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Parasite. 2014;21:63. doi: 10.1051/parasite/2014063. Epub 2014 Nov 28.

Echinococcus metacestode: in search of viability markers.

Author information

1
Institute of Parasitology, Vetsuisse Faculty and Faculty of Medicine, University of Bern, Switzerland.
2
Institute of Parasitology, Vetsuisse Faculty and Faculty of Medicine, University of Bern, Switzerland - WHO-Collaborating Centre for the Prevention and Treatment of Human Echinococcosis, University of Franche-Comté and University Hospital, Besançon, Franche-Comté, France.
3
Department of Nuclear Medicine, University of Franche-Comté and Jean Minjoz University Hospital, Besançon, Franche-Comté, France - WHO-Collaborating Centre for the Prevention and Treatment of Human Echinococcosis, University of Franche-Comté and University Hospital, Besançon, Franche-Comté, France.
4
Laboratory of Parasitology-Mycology, Centre Hospitalier Universitaire, Université de Franche Comté, Besançon, France - WHO-Collaborating Centre for the Prevention and Treatment of Human Echinococcosis, University of Franche-Comté and University Hospital, Besançon, Franche-Comté, France.
5
WHO-Collaborating Centre for the Prevention and Treatment of Human Echinococcosis, University of Franche-Comté and University Hospital, Besançon, Franche-Comté, France.

Abstract

Epidemiological studies have demonstrated that most humans infected with Echinococcus spp. exhibit resistance to disease. When infection leads to disease, the parasite is partially controlled by host immunity: in case of immunocompetence, the normal alveolar echinococcosis (AE) or cystic echinococcosis (CE) situation, the metacestode grows slowly, and first clinical signs appear years after infection; in case of impaired immunity (AIDS; other immunodeficiencies), uncontrolled proliferation of the metacestode leads to rapidly progressing disease. Assessing Echinococcus multilocularis viability in vivo following therapeutic interventions in AE patients may be of tremendous benefit when compared with the invasive procedures used to perform biopsies. Current options are F18-fluorodeoxyglucose-positron emission tomography (FDG-PET), which visualizes periparasitic inflammation due to the metabolic activity of the metacestode, and measurement of antibodies against recEm18, a viability-associated protein, that rapidly regresses upon metacestode inactivation. For Echinococcus granulosus, similar prognosis-associated follow-up parameters are still lacking but a few candidates may be listed. Other possible markers include functional and diffusion-weighted Magnetic Resonance Imaging (MRI), and measurement of products from the parasite (circulating antigens or DNA), and from the host (inflammation markers, cytokines, or chemokines). Even though some of them have been promising in pilot studies, none has been properly validated in an appropriate number of patients until now to be recommended for further use in clinical settings. There is therefore still a need to develop reliable tools for improved viability assessment to provide the sufficient information needed to reliably withdraw anti-parasite benzimidazole chemotherapy, and a basis for the development of new alternative therapeutic tools.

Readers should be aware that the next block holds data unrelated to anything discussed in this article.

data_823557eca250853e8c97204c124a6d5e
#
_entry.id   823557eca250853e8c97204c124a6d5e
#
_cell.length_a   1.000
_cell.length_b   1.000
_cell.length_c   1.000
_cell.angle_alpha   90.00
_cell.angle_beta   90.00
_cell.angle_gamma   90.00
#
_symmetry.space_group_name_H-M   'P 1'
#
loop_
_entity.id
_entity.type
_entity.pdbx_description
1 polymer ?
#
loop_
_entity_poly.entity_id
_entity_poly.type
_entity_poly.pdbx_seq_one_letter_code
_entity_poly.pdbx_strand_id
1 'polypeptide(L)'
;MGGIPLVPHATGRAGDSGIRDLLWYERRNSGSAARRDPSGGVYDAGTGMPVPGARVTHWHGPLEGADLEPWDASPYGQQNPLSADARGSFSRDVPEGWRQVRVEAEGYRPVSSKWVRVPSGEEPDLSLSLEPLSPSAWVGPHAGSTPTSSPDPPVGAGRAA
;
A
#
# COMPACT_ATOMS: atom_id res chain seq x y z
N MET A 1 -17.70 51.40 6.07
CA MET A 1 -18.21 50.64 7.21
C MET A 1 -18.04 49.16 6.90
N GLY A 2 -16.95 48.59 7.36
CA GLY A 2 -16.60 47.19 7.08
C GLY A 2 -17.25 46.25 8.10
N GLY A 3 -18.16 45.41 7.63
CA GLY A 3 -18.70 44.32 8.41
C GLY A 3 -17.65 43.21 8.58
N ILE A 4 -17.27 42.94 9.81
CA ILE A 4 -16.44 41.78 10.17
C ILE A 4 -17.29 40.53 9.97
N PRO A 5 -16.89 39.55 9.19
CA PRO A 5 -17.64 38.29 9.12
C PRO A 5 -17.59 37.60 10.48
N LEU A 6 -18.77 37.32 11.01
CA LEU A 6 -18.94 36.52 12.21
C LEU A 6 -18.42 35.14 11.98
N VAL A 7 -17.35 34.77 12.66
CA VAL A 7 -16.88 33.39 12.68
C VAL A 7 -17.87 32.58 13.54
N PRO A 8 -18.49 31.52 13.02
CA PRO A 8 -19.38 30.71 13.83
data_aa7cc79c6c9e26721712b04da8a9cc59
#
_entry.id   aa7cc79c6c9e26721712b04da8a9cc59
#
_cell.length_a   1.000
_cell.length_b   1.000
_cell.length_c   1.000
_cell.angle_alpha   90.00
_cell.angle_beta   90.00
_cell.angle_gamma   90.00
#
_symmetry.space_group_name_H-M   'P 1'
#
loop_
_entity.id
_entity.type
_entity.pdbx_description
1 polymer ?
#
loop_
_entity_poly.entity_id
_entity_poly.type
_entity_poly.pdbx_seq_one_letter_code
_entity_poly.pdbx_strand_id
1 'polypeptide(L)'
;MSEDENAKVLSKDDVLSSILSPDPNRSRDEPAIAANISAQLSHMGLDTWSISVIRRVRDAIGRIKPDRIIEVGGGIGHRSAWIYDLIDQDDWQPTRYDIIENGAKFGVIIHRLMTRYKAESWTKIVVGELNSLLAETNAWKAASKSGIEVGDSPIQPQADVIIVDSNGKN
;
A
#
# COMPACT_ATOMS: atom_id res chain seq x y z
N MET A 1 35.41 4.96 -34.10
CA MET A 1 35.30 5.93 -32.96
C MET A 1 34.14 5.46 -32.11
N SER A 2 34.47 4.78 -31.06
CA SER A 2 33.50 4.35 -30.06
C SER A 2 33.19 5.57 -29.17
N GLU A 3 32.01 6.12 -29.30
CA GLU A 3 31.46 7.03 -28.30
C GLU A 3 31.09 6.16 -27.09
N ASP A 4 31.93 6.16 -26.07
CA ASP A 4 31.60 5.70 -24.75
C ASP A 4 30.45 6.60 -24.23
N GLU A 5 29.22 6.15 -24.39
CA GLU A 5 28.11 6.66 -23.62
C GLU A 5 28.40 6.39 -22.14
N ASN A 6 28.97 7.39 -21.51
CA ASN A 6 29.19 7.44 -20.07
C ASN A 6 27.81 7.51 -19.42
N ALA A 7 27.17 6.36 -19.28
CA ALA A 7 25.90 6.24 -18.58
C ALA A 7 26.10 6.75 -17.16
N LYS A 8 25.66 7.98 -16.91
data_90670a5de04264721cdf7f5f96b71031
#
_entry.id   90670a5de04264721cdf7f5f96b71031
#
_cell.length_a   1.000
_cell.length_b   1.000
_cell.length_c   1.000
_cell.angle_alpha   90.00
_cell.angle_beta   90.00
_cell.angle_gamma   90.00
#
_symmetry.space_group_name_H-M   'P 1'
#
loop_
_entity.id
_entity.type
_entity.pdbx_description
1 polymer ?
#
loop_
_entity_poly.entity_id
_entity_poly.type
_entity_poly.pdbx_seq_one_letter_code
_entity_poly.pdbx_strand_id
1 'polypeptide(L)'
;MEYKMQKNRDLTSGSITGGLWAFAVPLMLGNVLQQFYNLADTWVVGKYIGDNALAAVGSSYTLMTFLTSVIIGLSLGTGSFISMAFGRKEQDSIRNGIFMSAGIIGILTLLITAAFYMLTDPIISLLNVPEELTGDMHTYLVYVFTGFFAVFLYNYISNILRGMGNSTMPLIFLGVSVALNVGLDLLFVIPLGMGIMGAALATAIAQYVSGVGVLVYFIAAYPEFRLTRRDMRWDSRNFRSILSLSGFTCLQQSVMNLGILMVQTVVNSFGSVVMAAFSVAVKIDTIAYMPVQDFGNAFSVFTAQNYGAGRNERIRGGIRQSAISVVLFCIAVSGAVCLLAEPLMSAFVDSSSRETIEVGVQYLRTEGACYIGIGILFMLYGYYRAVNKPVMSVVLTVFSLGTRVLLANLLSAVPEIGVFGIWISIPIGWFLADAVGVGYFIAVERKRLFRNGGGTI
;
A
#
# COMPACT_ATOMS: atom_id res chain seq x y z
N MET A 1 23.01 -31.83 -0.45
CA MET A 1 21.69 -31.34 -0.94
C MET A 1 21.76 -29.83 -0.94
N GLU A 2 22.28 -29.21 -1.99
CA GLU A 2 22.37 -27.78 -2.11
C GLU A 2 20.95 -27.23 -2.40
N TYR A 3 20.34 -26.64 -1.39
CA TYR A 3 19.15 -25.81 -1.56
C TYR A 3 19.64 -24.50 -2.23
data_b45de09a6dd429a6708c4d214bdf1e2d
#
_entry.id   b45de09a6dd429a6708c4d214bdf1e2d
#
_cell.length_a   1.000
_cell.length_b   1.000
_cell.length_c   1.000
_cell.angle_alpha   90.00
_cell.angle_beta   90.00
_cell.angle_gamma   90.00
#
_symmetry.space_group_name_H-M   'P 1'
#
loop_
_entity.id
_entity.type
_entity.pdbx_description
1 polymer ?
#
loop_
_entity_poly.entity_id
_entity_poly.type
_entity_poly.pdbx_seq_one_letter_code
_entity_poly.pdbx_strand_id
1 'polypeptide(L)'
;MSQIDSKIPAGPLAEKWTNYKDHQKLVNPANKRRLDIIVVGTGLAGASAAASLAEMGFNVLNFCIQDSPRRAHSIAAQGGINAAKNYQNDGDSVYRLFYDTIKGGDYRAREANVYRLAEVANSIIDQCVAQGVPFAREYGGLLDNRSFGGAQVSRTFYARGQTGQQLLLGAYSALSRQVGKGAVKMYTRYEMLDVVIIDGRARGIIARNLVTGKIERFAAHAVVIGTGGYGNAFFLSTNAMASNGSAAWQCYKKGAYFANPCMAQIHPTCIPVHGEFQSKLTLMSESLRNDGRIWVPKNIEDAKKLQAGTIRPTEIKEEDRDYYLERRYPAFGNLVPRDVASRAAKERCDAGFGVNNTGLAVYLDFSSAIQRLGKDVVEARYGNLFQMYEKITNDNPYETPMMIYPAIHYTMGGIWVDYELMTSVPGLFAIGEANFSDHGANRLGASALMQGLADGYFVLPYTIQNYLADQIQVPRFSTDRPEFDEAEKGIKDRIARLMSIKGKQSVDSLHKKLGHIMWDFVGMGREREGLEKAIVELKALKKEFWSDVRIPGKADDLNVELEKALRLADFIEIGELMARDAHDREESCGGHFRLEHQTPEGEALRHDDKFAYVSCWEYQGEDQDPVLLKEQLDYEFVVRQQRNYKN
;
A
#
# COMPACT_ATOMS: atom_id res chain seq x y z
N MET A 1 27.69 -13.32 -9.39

PMID:
25429386
PMCID:
PMC4245873
DOI:
10.1051/parasite/2014063
[Indexed for MEDLINE]
Free PMC Article

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